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Developing attention at work and overcoming biases


In this article we look at the importance of attention.  It takes about one minute to read.  There is also a great TED Talks about the neuroscience of attention by Jean-Philippe Lachaux, which takes 17 minutes to view.

A student asked a Zen master what the most important thing in life is.  He replied “attention”.  The student replied “there must be something more!”  The master replied “attention, attention”.  “Surely there is more master?” the student replied to which the master said “attention, attention, attention”.

TheTED explores how we have strong brain patterning which makes us focus on certain things more strongly than others.  For example we focus on flashing lights, the things we have learnt to like and away from the things we dislike.  When we look at a picture for the first time our eyes dart from one piece of information to the next.  We scan the picture in a way that we have learnt to scan in the past.

The danger with re enforcing these existing patterns is that we may be missing important signals from the world around us.  Because we are drawn to exciting visual images we may, for example, have too many applications open at one time.  This can fatigue our executive function (the command and control centre of the brain) so that when we are in quiet learning environments or have little visual stimulus around us we get bored easily and become disengaged.  This has an adverse affect on our health, wellbeing, our ability to learn new things and our ability to attend to great detail.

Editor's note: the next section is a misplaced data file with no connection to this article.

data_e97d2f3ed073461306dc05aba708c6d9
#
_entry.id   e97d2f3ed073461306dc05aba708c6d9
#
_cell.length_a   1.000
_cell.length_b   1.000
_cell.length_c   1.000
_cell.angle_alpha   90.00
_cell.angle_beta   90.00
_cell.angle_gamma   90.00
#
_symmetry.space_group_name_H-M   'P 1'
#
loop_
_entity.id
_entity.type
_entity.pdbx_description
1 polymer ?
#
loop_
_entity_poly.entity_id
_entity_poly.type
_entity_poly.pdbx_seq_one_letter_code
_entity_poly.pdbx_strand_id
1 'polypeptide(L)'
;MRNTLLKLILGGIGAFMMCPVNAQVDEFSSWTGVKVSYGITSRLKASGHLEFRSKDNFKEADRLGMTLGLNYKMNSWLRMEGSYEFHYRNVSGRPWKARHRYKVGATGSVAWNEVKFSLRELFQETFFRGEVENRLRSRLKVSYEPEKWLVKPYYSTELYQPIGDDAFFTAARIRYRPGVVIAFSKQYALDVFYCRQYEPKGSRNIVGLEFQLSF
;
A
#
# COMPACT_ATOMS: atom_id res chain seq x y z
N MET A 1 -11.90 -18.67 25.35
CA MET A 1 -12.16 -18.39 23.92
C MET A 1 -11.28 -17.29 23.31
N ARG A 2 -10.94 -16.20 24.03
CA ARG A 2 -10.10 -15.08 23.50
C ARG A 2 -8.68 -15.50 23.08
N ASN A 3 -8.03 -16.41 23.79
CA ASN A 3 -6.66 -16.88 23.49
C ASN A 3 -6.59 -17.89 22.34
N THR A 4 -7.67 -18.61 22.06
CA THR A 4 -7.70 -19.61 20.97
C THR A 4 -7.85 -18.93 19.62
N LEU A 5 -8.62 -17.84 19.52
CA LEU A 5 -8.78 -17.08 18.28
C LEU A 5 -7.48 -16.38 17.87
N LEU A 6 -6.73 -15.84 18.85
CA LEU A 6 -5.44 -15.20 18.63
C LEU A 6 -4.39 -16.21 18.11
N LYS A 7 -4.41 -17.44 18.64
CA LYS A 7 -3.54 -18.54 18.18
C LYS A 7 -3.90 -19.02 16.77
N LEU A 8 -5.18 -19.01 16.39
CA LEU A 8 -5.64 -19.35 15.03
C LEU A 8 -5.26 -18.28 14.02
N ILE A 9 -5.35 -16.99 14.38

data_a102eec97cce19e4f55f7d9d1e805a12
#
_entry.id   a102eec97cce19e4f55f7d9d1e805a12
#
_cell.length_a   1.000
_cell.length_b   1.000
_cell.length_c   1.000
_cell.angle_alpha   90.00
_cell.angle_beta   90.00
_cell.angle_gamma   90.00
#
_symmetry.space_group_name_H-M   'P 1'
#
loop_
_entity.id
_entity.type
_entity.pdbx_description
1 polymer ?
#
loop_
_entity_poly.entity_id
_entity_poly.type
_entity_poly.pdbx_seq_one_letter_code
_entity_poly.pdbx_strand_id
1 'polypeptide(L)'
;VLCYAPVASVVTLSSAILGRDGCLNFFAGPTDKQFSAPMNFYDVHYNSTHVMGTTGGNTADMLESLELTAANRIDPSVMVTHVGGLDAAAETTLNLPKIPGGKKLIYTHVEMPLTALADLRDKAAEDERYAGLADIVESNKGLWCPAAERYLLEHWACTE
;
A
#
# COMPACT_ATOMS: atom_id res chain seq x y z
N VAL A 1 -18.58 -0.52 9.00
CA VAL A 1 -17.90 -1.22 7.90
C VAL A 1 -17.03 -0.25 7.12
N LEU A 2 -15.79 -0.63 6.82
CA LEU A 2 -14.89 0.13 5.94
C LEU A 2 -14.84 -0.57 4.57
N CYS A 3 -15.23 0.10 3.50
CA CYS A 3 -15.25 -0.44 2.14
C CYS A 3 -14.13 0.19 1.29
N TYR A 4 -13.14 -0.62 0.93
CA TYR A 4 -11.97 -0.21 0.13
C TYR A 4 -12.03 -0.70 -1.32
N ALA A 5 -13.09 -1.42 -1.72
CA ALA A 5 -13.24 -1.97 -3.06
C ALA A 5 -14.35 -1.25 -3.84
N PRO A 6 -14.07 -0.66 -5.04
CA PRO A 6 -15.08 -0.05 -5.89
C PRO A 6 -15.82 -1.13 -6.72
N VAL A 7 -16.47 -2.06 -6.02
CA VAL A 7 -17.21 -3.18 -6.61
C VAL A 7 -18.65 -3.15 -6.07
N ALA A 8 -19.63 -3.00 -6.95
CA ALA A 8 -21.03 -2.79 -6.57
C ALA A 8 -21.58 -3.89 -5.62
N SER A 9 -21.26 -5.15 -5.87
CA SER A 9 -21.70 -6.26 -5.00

Having too much distraction around us also embeds old habits and brain patterning.  To navigate an increasingly busy world we tend to do more and more auto pilot environment scanning.  We seek out the most stimulating things we can see with our eyes and may over look important points.  In the world of finance and law this heightened distraction may mean that it is harder for us to pay attention to long, dry and detailed reports.

Our advice on how to strengthen the executive function :

  • Remove clutter and focus on one thing at a time
  • Practice mindfulness – for example attend a mindfulness course or download an App like Headspace
  • Develop practices within the office to enable colleagues to enter and remain in a FLOW state
  • Reduce the number of applications you have open at one time
  • Remove physical clutter from home and work spaces
  • Try new things – for example drive to work in a different way or go to a different coffee shop

This is the TED by Jean-Philippe Lachaux,